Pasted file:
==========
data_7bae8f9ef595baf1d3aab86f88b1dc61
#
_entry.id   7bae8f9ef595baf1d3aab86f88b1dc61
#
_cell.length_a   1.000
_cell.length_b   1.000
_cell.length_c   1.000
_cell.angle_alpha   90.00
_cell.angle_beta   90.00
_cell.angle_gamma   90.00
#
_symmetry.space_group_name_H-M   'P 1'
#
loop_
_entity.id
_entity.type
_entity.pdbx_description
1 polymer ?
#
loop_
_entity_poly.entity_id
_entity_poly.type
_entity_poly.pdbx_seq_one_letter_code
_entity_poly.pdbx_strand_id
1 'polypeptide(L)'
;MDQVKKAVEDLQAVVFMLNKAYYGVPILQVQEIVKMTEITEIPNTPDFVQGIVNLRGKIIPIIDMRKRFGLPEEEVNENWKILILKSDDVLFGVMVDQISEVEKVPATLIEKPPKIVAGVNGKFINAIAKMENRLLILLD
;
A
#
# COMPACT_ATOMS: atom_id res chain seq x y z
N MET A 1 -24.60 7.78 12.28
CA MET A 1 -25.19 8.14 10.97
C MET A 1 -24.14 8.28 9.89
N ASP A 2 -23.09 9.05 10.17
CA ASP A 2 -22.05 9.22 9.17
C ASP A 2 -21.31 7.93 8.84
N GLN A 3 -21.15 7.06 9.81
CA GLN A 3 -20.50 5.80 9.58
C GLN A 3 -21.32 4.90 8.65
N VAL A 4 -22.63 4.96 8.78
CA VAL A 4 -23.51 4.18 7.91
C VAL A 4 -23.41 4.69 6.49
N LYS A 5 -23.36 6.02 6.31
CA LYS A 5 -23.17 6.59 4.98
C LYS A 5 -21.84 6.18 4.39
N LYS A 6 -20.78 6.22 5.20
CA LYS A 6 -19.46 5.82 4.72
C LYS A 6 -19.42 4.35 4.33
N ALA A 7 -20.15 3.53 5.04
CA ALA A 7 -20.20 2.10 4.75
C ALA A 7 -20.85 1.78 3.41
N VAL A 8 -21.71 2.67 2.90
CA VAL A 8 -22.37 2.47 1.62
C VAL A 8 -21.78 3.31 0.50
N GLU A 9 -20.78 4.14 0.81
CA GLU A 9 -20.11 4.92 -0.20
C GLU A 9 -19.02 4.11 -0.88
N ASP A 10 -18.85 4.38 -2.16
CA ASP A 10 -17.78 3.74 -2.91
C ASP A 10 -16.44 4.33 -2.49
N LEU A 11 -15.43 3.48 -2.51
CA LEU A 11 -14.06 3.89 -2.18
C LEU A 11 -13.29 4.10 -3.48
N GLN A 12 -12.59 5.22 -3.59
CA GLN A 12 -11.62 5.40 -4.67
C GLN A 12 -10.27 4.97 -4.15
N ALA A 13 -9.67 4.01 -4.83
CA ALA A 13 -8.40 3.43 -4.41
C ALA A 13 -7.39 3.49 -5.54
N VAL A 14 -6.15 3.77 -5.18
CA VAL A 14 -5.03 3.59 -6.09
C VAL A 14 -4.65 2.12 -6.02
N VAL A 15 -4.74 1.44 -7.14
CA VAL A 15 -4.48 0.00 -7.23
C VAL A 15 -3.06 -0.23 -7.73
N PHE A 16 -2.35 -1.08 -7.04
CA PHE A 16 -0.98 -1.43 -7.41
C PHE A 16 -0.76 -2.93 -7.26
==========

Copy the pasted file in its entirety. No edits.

data_7bae8f9ef595baf1d3aab86f88b1dc61
#
_entry.id   7bae8f9ef595baf1d3aab86f88b1dc61
#
_cell.length_a   1.000
_cell.length_b   1.000
_cell.length_c   1.000
_cell.angle_alpha   90.00
_cell.angle_beta   90.00
_cell.angle_gamma   90.00
#
_symmetry.space_group_name_H-M   'P 1'
#
loop_
_entity.id
_entity.type
_entity.pdbx_description
1 polymer ?
#
loop_
_entity_poly.entity_id
_entity_poly.type
_entity_poly.pdbx_seq_one_letter_code
_entity_poly.pdbx_strand_id
1 'polypeptide(L)'
;MDQVKKAVEDLQAVVFMLNKAYYGVPILQVQEIVKMTEITEIPNTPDFVQGIVNLRGKIIPIIDMRKRFGLPEEEVNENWKILILKSDDVLFGVMVDQISEVEKVPATLIEKPPKIVAGVNGKFINAIAKMENRLLILLD
;
A
#
# COMPACT_ATOMS: atom_id res chain seq x y z
N MET A 1 -24.60 7.78 12.28
CA MET A 1 -25.19 8.14 10.97
C MET A 1 -24.14 8.28 9.89
N ASP A 2 -23.09 9.05 10.17
CA ASP A 2 -22.05 9.22 9.17
C ASP A 2 -21.31 7.93 8.84
N GLN A 3 -21.15 7.06 9.81
CA GLN A 3 -20.50 5.80 9.58
C GLN A 3 -21.32 4.90 8.65
N VAL A 4 -22.63 4.96 8.78
CA VAL A 4 -23.51 4.18 7.91
C VAL A 4 -23.41 4.69 6.49
N LYS A 5 -23.36 6.02 6.31
CA LYS A 5 -23.17 6.59 4.98
C LYS A 5 -21.84 6.18 4.39
N LYS A 6 -20.78 6.22 5.20
CA LYS A 6 -19.46 5.82 4.72
C LYS A 6 -19.42 4.35 4.33
N ALA A 7 -20.15 3.53 5.04
CA ALA A 7 -20.20 2.10 4.75
C ALA A 7 -20.85 1.78 3.41
N VAL A 8 -21.71 2.67 2.90
CA VAL A 8 -22.37 2.47 1.62
C VAL A 8 -21.78 3.31 0.50
N GLU A 9 -20.78 4.14 0.81
CA GLU A 9 -20.11 4.92 -0.20
C GLU A 9 -19.02 4.11 -0.88
N ASP A 10 -18.85 4.38 -2.16
CA ASP A 10 -17.78 3.74 -2.91
C ASP A 10 -16.44 4.33 -2.49
N LEU A 11 -15.43 3.48 -2.51
CA LEU A 11 -14.06 3.89 -2.18
C LEU A 11 -13.29 4.10 -3.48
N GLN A 12 -12.59 5.22 -3.59
CA GLN A 12 -11.62 5.40 -4.67
C GLN A 12 -10.27 4.97 -4.15
N ALA A 13 -9.67 4.01 -4.83
CA ALA A 13 -8.40 3.43 -4.41
C ALA A 13 -7.39 3.49 -5.54
N VAL A 14 -6.15 3.77 -5.18
CA VAL A 14 -5.03 3.59 -6.09
C VAL A 14 -4.65 2.12 -6.02
N VAL A 15 -4.74 1.44 -7.14
CA VAL A 15 -4.48 0.00 -7.23
C VAL A 15 -3.06 -0.23 -7.73
N PHE A 16 -2.35 -1.08 -7.04
CA PHE A 16 -0.98 -1.43 -7.41
C PHE A 16 -0.76 -2.93 -7.26